Most organizations today seem to have a vision and mission statement. The question is: Do they truly have a vision of what they aspire to be.
WITH TERRY SIEBERT
Every company wants and plans for growth, but when their offering verges on the ho-hum or borderline irrelevant, they usually need a group behind them whose culture and structure can create something new and better for their customers and marketplace — now!
On June 2, the day the mask mandate was lifted for Dane County, I did something I haven’t done in over a year — I went grocery shopping without a mask!
I have a colleague in Canada who shared the following story with me. He talked about a very successful businessman who used to be part owner and CEO of a large company.
Of all the topics in management, leadership, sales, and team training, one of the most challenging to truly grasp is the subject of motivation. Part of the reason is the lack of a fundamental understanding of the meaning of “motivation.”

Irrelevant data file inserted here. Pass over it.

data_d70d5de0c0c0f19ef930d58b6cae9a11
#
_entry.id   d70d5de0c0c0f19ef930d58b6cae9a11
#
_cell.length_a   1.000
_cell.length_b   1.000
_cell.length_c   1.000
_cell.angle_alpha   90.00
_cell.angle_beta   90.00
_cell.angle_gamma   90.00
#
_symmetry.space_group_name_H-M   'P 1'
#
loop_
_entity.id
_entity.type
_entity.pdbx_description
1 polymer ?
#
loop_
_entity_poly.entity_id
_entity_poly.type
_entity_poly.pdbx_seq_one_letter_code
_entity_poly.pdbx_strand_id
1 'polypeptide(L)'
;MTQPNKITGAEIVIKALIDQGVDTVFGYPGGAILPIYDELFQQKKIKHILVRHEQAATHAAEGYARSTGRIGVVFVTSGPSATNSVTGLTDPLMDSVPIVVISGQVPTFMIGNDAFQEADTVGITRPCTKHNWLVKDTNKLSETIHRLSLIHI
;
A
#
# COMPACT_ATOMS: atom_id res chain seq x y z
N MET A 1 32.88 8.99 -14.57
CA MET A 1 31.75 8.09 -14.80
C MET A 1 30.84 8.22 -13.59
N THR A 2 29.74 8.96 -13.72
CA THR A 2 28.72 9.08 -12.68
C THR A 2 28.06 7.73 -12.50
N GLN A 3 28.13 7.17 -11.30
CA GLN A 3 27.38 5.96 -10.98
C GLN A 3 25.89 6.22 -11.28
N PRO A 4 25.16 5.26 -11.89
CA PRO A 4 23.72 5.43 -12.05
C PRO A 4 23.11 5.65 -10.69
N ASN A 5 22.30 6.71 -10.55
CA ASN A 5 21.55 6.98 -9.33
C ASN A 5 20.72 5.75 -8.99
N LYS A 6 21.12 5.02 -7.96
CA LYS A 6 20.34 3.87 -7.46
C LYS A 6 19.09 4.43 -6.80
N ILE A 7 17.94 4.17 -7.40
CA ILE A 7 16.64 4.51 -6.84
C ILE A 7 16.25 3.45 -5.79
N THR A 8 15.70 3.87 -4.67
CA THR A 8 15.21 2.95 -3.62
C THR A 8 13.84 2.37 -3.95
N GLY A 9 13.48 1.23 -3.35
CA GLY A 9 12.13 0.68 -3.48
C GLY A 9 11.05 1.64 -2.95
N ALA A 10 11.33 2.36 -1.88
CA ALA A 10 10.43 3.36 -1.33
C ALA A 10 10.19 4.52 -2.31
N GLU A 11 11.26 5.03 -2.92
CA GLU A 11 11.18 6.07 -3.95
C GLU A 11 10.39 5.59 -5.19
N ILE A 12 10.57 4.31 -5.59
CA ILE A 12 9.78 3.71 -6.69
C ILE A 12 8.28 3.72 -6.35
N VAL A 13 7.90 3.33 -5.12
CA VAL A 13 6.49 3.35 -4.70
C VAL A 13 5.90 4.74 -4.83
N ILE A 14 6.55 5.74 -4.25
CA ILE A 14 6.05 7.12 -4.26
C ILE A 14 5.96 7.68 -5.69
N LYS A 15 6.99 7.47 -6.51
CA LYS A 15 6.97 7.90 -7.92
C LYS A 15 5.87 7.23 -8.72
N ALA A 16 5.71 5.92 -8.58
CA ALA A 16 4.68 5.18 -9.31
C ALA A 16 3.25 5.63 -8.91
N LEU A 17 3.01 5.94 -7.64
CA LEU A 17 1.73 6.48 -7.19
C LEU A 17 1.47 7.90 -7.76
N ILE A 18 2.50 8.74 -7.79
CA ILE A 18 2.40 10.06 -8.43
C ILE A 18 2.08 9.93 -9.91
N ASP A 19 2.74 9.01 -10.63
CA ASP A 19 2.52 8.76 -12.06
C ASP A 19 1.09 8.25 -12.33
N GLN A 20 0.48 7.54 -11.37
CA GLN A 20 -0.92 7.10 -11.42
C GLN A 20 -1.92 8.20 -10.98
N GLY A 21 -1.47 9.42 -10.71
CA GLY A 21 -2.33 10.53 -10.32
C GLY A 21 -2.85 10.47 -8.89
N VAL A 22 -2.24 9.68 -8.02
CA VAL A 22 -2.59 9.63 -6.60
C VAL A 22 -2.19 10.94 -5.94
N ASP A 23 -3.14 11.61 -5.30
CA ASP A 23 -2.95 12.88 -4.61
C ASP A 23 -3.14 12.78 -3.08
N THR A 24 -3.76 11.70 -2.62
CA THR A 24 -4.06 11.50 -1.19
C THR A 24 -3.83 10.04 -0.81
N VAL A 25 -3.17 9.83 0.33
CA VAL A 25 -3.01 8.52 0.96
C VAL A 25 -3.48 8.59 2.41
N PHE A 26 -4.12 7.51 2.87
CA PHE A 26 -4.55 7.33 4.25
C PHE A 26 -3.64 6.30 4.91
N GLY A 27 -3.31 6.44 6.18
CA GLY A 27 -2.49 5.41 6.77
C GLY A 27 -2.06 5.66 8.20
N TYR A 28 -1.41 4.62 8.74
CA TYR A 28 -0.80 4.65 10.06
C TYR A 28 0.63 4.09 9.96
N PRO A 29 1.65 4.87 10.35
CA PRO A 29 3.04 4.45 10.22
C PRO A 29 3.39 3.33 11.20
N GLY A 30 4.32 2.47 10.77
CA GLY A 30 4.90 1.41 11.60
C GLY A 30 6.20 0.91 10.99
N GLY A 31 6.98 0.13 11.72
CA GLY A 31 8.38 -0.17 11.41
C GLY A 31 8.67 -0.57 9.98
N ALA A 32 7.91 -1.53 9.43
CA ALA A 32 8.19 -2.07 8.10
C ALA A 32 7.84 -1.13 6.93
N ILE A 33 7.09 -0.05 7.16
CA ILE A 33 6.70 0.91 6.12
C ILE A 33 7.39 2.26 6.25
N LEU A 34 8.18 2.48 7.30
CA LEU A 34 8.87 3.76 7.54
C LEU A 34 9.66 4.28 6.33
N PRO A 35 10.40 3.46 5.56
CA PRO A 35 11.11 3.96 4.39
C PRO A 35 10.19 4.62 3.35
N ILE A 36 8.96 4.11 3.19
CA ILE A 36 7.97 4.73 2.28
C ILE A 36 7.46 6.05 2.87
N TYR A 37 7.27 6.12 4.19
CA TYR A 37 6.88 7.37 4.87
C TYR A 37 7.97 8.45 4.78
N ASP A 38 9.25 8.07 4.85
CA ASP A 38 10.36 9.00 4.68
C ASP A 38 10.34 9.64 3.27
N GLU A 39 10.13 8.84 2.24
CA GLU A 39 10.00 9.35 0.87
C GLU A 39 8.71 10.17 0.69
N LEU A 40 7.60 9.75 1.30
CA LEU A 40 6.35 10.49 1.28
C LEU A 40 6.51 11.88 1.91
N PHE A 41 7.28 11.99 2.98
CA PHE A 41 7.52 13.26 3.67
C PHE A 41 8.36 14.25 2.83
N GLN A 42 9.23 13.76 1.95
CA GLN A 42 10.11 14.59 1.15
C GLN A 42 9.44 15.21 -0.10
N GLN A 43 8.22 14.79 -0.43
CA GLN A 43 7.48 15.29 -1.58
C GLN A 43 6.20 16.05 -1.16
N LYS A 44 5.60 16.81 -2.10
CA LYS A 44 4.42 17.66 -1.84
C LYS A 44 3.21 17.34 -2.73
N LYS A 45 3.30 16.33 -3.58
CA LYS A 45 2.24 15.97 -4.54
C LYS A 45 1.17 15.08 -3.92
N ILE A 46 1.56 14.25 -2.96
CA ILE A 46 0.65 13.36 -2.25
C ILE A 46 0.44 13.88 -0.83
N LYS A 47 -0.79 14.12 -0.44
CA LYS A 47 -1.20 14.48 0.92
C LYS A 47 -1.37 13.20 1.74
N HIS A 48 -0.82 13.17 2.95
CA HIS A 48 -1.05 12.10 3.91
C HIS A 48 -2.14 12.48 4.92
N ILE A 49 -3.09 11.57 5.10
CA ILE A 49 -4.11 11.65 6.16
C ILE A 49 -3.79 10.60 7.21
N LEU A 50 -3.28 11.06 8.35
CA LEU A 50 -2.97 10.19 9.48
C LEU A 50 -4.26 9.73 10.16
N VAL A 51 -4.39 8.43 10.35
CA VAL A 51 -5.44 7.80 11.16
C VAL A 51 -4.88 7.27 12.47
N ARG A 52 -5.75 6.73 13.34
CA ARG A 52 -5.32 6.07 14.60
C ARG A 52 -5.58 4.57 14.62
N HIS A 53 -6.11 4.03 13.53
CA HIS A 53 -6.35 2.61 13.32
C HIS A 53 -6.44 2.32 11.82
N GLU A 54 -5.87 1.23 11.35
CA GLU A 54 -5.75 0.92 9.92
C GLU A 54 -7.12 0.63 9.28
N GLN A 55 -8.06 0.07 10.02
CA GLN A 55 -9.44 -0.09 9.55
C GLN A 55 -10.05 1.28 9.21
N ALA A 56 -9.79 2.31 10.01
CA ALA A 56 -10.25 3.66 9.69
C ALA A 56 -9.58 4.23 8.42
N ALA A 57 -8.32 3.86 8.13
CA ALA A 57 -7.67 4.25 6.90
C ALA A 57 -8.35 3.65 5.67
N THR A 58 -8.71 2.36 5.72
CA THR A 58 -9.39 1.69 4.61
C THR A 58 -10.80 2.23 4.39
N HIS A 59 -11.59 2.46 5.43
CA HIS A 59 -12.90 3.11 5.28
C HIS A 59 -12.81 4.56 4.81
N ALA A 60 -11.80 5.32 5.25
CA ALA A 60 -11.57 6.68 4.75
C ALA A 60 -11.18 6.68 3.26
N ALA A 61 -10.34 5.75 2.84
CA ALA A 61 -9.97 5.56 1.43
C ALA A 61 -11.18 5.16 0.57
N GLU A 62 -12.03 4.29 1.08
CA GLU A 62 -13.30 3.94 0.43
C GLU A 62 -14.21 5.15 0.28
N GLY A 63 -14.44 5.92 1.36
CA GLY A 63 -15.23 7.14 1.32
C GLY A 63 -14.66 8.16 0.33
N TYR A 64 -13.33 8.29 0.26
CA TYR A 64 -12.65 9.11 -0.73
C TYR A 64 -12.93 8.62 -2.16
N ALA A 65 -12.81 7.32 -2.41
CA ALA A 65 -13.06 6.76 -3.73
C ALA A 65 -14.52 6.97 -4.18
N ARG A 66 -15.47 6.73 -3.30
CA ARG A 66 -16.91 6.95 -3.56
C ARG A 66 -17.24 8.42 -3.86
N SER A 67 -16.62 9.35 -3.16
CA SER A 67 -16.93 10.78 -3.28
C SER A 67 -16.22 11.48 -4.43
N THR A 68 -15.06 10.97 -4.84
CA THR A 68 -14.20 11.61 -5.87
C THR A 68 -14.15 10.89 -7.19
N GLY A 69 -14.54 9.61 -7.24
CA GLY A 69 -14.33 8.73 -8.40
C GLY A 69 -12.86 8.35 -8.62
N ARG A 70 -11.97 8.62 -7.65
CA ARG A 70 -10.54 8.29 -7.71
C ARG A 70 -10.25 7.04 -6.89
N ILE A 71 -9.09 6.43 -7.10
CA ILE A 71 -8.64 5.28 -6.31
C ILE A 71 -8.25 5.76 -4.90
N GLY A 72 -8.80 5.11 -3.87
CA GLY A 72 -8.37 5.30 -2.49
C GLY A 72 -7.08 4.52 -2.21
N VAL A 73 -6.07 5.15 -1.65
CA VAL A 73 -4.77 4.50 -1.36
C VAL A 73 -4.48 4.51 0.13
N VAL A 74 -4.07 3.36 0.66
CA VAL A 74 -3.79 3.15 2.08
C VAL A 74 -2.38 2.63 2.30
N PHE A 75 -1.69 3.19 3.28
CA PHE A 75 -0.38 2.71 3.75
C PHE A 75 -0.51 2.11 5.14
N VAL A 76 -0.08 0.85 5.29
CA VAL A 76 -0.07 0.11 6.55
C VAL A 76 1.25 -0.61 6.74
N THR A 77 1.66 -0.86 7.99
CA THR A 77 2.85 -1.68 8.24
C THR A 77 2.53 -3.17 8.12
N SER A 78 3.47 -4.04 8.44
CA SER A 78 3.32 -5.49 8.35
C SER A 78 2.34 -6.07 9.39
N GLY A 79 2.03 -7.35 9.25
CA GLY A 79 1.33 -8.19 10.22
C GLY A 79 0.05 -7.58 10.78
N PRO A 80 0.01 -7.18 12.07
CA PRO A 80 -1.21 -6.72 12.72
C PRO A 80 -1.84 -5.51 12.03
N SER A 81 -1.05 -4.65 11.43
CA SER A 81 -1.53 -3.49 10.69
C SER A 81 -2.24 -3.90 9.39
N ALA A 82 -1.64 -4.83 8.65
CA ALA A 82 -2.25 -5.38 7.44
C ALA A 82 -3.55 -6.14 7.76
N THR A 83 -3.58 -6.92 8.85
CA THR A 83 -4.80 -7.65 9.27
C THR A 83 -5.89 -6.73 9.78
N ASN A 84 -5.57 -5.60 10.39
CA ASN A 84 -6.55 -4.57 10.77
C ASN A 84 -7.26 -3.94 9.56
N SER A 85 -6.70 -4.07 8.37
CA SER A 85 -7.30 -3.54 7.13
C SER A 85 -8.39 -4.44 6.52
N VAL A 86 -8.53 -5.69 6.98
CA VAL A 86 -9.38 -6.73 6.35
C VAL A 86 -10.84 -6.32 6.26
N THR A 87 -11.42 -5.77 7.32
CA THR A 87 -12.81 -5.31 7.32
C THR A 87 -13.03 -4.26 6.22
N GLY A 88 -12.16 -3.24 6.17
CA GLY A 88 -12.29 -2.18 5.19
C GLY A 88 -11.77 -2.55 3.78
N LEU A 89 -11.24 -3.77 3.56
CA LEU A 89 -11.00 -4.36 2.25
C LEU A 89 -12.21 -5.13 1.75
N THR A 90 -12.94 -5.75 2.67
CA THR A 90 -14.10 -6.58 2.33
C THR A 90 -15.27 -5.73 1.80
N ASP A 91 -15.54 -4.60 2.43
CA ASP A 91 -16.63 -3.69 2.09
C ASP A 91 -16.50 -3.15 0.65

Over the years, I have had the opportunity to listen to hundreds of speeches ranging from the ho-hum to the incredibly inspirational. Regardless of the quality of the speeches themselves, one thing that is fairly consistent is the quality — or lack thereof — of the speaker introductions.
With all that has happened since early last year, the need to pivot, to sell new ways of doing business, and to survive and thrive has never been greater.
Sound goal setting always starts out with an almost magnetic vision of what the future should look like. When I say magnetic, that future vision should be powerful enough to pull you in its direction, in spite of whatever obstacles present themselves.
In this season of giving thanks, it will probably be tough for many to be thankful after the last eight months — and who knows how many more — of the coronavirus.
I make it a habit to scan LinkedIn on a regular basis to keep up with what is happening with good clients, potential clients, and colleagues. I recently saw that a very good client and friend had made a major career move.
Known for his Dale Carnegie training expertise, Terry Siebert is writing to inspire leaders to reach their greatest potential. Leadership, today more than ever, may mean the difference between closing the doors or opening new markets. Every month, he’ll post help with mindset, business tools and more.